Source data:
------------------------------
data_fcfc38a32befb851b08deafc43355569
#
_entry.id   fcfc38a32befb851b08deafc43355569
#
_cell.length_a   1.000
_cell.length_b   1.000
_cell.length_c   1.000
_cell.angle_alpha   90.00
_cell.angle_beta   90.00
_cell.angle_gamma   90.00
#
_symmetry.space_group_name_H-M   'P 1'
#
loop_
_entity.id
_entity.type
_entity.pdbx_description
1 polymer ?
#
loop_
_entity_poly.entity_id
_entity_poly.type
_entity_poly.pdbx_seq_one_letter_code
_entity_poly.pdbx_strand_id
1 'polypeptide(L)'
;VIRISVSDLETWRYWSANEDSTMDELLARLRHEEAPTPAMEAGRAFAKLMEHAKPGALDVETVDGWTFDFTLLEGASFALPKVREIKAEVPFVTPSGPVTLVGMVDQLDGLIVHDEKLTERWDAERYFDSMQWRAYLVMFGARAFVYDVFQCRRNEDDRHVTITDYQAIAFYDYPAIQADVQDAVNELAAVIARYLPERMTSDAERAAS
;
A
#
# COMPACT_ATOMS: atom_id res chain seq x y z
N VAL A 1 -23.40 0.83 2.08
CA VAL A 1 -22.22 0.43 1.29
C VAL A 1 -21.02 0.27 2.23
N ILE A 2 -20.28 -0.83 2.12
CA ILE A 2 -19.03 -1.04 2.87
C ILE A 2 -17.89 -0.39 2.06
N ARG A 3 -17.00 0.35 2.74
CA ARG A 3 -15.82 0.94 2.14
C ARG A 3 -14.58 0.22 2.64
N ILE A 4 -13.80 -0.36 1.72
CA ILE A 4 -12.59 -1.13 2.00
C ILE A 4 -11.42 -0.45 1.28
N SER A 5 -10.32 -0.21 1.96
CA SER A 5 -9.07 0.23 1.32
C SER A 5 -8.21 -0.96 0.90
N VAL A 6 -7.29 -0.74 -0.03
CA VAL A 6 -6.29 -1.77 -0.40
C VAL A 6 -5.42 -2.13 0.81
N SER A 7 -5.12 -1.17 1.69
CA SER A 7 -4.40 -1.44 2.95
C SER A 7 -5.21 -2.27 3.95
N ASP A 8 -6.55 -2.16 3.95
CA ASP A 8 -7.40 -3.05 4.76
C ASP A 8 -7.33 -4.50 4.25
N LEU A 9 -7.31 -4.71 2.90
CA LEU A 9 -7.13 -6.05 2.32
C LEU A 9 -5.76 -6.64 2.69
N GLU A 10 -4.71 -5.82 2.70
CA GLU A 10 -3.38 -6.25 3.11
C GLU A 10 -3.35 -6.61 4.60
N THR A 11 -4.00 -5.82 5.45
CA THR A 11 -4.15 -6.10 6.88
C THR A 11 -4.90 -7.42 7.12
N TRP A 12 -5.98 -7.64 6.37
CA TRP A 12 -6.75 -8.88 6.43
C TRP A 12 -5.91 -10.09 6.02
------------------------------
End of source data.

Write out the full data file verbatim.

data_fcfc38a32befb851b08deafc43355569
#
_entry.id   fcfc38a32befb851b08deafc43355569
#
_cell.length_a   1.000
_cell.length_b   1.000
_cell.length_c   1.000
_cell.angle_alpha   90.00
_cell.angle_beta   90.00
_cell.angle_gamma   90.00
#
_symmetry.space_group_name_H-M   'P 1'
#
loop_
_entity.id
_entity.type
_entity.pdbx_description
1 polymer ?
#
loop_
_entity_poly.entity_id
_entity_poly.type
_entity_poly.pdbx_seq_one_letter_code
_entity_poly.pdbx_strand_id
1 'polypeptide(L)'
;VIRISVSDLETWRYWSANEDSTMDELLARLRHEEAPTPAMEAGRAFAKLMEHAKPGALDVETVDGWTFDFTLLEGASFALPKVREIKAEVPFVTPSGPVTLVGMVDQLDGLIVHDEKLTERWDAERYFDSMQWRAYLVMFGARAFVYDVFQCRRNEDDRHVTITDYQAIAFYDYPAIQADVQDAVNELAAVIARYLPERMTSDAERAAS
;
A
#
# COMPACT_ATOMS: atom_id res chain seq x y z
N VAL A 1 -23.40 0.83 2.08
CA VAL A 1 -22.22 0.43 1.29
C VAL A 1 -21.02 0.27 2.23
N ILE A 2 -20.28 -0.83 2.12
CA ILE A 2 -19.03 -1.04 2.87
C ILE A 2 -17.89 -0.39 2.06
N ARG A 3 -17.00 0.35 2.74
CA ARG A 3 -15.82 0.94 2.14
C ARG A 3 -14.58 0.22 2.64
N ILE A 4 -13.80 -0.36 1.72
CA ILE A 4 -12.59 -1.13 2.00
C ILE A 4 -11.42 -0.45 1.28
N SER A 5 -10.32 -0.21 1.96
CA SER A 5 -9.07 0.23 1.32
C SER A 5 -8.21 -0.96 0.90
N VAL A 6 -7.29 -0.74 -0.03
CA VAL A 6 -6.29 -1.77 -0.40
C VAL A 6 -5.42 -2.13 0.81
N SER A 7 -5.12 -1.17 1.69
CA SER A 7 -4.40 -1.44 2.95
C SER A 7 -5.21 -2.27 3.95
N ASP A 8 -6.55 -2.16 3.95
CA ASP A 8 -7.40 -3.05 4.76
C ASP A 8 -7.33 -4.50 4.25
N LEU A 9 -7.31 -4.71 2.90
CA LEU A 9 -7.13 -6.05 2.32
C LEU A 9 -5.76 -6.64 2.69
N GLU A 10 -4.71 -5.82 2.70
CA GLU A 10 -3.38 -6.25 3.11
C GLU A 10 -3.35 -6.61 4.60
N THR A 11 -4.00 -5.82 5.45
CA THR A 11 -4.15 -6.10 6.88
C THR A 11 -4.90 -7.42 7.12
N TRP A 12 -5.98 -7.64 6.37
CA TRP A 12 -6.75 -8.88 6.43
C TRP A 12 -5.91 -10.09 6.02